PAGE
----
Mass grave holds Srebrenica victims
SARAJEVO, Bosnia -- Bosnian Muslim officials say a mass grave has been found in eastern Bosnia containing over 200 victims of the Srebrenica massacre.
"This is one of the biggest findings in a single mass grave we have had so far and judging by documents we found in it these are the people from Srebrenica," exhumation team head Murat Hurtic told Reuters on Sunday.
"It is difficult to say exactly how many bodies were there but it is definitely more than 200," he added.
Hurtic, whose team was formed by the Muslim Commission for Missing Persons, said it was a "secondary grave" to which the remains had been transferred from the original burial site after Bosnia's 1992-5 war between Muslims, Serbs and Croats.
The remains were mixed up as a result of the transfer, Hurtic said.
The grave, 15 x 4 metres (50 by 13 feet) and two metres deep (6-1/2 feet), was found in Liplje, a village near the eastern town of Zvornik on the border with Yugoslavia some 40 kms (24 miles) northwest of Srebrenica.
Hurtic said the remains had been transferred soon after the 1995 Dayton peace treaty which ended the war by splitting Bosnia into a Muslim-Croat federation and a Serb republic.
"They (Bosnian Serbs) transferred several 'primary graves' after the war," he said.
Several mass graves have been found in Bosnia.
Last month a mass grave containing bodies of victims of the notorious Foca prison camp was discovered in a dense forest.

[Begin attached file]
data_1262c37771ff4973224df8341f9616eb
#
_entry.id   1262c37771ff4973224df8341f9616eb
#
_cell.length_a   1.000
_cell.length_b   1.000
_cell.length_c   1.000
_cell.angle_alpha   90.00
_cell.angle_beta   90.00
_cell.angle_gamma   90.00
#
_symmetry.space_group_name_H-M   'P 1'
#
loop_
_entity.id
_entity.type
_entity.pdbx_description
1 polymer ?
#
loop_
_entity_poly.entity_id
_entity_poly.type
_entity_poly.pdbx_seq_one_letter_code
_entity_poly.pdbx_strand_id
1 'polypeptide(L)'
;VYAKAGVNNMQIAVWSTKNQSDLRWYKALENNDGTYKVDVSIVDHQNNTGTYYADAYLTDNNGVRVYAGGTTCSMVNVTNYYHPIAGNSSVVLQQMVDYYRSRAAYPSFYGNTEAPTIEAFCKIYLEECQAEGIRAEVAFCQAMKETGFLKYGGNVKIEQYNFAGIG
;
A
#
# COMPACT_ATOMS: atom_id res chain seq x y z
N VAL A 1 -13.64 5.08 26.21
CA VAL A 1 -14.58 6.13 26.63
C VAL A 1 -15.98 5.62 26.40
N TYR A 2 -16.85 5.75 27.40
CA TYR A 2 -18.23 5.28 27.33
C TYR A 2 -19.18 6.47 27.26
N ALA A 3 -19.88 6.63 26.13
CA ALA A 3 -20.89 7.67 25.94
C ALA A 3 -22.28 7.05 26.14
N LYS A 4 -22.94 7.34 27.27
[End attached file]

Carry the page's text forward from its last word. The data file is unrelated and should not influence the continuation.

Several of the 80 prisoners from the Foca prison camp whose bodies are believed to be in the grave have been found.
The sixth anniversary of the capture of the Srebrenica "U.N. safe area" in July 1995 by rampaging Bosnian Serb troops and the subsequent massacre will be commemorated in the town on Wednesday.
It is estimated that 8,000 Muslims died in the massacre.
Survivors and relatives of the victims will lay a cornerstone for a memorial centre near a compound from which U.N. Dutch troops watched as Bosnian Serb soldiers separated Muslim men and boys from women.
Bosnian Serb wartime leader Radovan Karadzic and his former military chief Ratko Mladic have been charged by the U.N. war crimes tribunal with orchestrating the massacre and are believed to hiding in eastern Bosnia.
Hurtic said officials of the tribunal took part in the exhumation.
Some 4,500 bodies of Srebrenica victims have been found in individual and mass graves or scattered in woods in eastern Bosnia.
Hurtic said the Liplje remains would be examined at a specialised DNA laboratory in Tuzla where DNA samples would be compared with blood of Srebrenica survivors.
The team would soon start work on another mass grave suspected of holding Srebrenica victims southeast of Zvornik, Hurtic said.
Some 20,000 Bosnians, including 17,000 Muslims, remain missing from the war.
Last month a Bosnian Serb general was charged with genocide in connection with Srebrenica.
Radislav Krstic was accused of planning and leading a week-long rampage in July 1995 in the U.N. declared "safe zone."
The indictment said Krstic was the senior commander of Serbian troops who rounded up thousands of Muslim civilians at the end of the 1992 - 1995 Bosnian war.
His indictment also stated that "Radislav Krstic planned, instigated, ordered or otherwise aided and abetted in the ... organised mass execution of thousands of captured Bosnian Muslim men."
Krstic denied all charges.
It could be months before a ruling is made. Krstic faces a maximum sentence of life imprisonment.
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